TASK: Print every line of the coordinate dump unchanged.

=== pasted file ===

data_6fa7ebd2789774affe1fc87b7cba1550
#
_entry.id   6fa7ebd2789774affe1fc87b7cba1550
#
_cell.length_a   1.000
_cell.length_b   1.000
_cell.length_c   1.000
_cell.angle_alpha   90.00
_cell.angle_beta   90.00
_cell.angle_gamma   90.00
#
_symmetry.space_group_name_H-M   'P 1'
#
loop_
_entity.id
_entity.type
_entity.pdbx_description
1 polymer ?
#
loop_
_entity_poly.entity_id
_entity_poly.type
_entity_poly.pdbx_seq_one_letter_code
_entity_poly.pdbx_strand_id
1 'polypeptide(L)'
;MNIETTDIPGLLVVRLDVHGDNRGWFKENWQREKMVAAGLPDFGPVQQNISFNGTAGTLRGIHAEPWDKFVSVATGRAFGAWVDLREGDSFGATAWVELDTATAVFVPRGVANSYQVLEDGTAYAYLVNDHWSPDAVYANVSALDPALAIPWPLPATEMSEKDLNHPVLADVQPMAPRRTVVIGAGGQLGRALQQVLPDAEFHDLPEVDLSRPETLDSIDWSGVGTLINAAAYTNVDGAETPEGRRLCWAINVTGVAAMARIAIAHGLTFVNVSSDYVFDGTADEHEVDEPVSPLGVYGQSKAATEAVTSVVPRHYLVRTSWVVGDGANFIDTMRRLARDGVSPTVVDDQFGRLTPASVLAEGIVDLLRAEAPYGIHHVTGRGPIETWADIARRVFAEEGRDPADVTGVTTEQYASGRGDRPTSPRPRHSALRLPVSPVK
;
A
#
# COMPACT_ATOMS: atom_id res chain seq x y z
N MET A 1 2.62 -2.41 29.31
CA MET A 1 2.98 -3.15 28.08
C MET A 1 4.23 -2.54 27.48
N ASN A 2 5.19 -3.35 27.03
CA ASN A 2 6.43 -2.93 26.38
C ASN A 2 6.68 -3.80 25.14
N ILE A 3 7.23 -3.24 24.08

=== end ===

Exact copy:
data_6fa7ebd2789774affe1fc87b7cba1550
#
_entry.id   6fa7ebd2789774affe1fc87b7cba1550
#
_cell.length_a   1.000
_cell.length_b   1.000
_cell.length_c   1.000
_cell.angle_alpha   90.00
_cell.angle_beta   90.00
_cell.angle_gamma   90.00
#
_symmetry.space_group_name_H-M   'P 1'
#
loop_
_entity.id
_entity.type
_entity.pdbx_description
1 polymer ?
#
loop_
_entity_poly.entity_id
_entity_poly.type
_entity_poly.pdbx_seq_one_letter_code
_entity_poly.pdbx_strand_id
1 'polypeptide(L)'
;MNIETTDIPGLLVVRLDVHGDNRGWFKENWQREKMVAAGLPDFGPVQQNISFNGTAGTLRGIHAEPWDKFVSVATGRAFGAWVDLREGDSFGATAWVELDTATAVFVPRGVANSYQVLEDGTAYAYLVNDHWSPDAVYANVSALDPALAIPWPLPATEMSEKDLNHPVLADVQPMAPRRTVVIGAGGQLGRALQQVLPDAEFHDLPEVDLSRPETLDSIDWSGVGTLINAAAYTNVDGAETPEGRRLCWAINVTGVAAMARIAIAHGLTFVNVSSDYVFDGTADEHEVDEPVSPLGVYGQSKAATEAVTSVVPRHYLVRTSWVVGDGANFIDTMRRLARDGVSPTVVDDQFGRLTPASVLAEGIVDLLRAEAPYGIHHVTGRGPIETWADIARRVFAEEGRDPADVTGVTTEQYASGRGDRPTSPRPRHSALRLPVSPVK
;
A
#
# COMPACT_ATOMS: atom_id res chain seq x y z
N MET A 1 2.62 -2.41 29.31
CA MET A 1 2.98 -3.15 28.08
C MET A 1 4.23 -2.54 27.48
N ASN A 2 5.19 -3.35 27.03
CA ASN A 2 6.43 -2.93 26.38
C ASN A 2 6.68 -3.80 25.14
N ILE A 3 7.23 -3.24 24.08